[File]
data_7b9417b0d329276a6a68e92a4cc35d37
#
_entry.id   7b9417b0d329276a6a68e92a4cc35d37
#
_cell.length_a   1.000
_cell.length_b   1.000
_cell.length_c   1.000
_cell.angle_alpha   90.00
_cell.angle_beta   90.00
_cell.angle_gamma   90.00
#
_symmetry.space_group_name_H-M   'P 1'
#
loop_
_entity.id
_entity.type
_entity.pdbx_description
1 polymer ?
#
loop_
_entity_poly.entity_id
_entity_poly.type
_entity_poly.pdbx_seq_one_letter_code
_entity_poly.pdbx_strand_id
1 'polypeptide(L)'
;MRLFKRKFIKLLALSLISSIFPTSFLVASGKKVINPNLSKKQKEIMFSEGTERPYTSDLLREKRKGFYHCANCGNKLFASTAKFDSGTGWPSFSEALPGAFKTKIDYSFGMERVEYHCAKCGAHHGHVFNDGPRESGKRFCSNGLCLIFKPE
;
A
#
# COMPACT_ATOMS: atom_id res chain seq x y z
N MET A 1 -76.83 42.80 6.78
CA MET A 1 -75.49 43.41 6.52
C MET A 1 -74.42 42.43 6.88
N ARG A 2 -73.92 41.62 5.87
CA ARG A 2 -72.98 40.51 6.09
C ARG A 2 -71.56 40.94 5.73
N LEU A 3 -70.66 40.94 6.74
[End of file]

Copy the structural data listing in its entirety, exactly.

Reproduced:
data_7b9417b0d329276a6a68e92a4cc35d37
#
_entry.id   7b9417b0d329276a6a68e92a4cc35d37
#
_cell.length_a   1.000
_cell.length_b   1.000
_cell.length_c   1.000
_cell.angle_alpha   90.00
_cell.angle_beta   90.00
_cell.angle_gamma   90.00
#
_symmetry.space_group_name_H-M   'P 1'
#
loop_
_entity.id
_entity.type
_entity.pdbx_description
1 polymer ?
#
loop_
_entity_poly.entity_id
_entity_poly.type
_entity_poly.pdbx_seq_one_letter_code
_entity_poly.pdbx_strand_id
1 'polypeptide(L)'
;MRLFKRKFIKLLALSLISSIFPTSFLVASGKKVINPNLSKKQKEIMFSEGTERPYTSDLLREKRKGFYHCANCGNKLFASTAKFDSGTGWPSFSEALPGAFKTKIDYSFGMERVEYHCAKCGAHHGHVFNDGPRESGKRFCSNGLCLIFKPE
;
A
#
# COMPACT_ATOMS: atom_id res chain seq x y z
N MET A 1 -76.83 42.80 6.78
CA MET A 1 -75.49 43.41 6.52
C MET A 1 -74.42 42.43 6.88
N ARG A 2 -73.92 41.62 5.87
CA ARG A 2 -72.98 40.51 6.09
C ARG A 2 -71.56 40.94 5.73
N LEU A 3 -70.66 40.94 6.74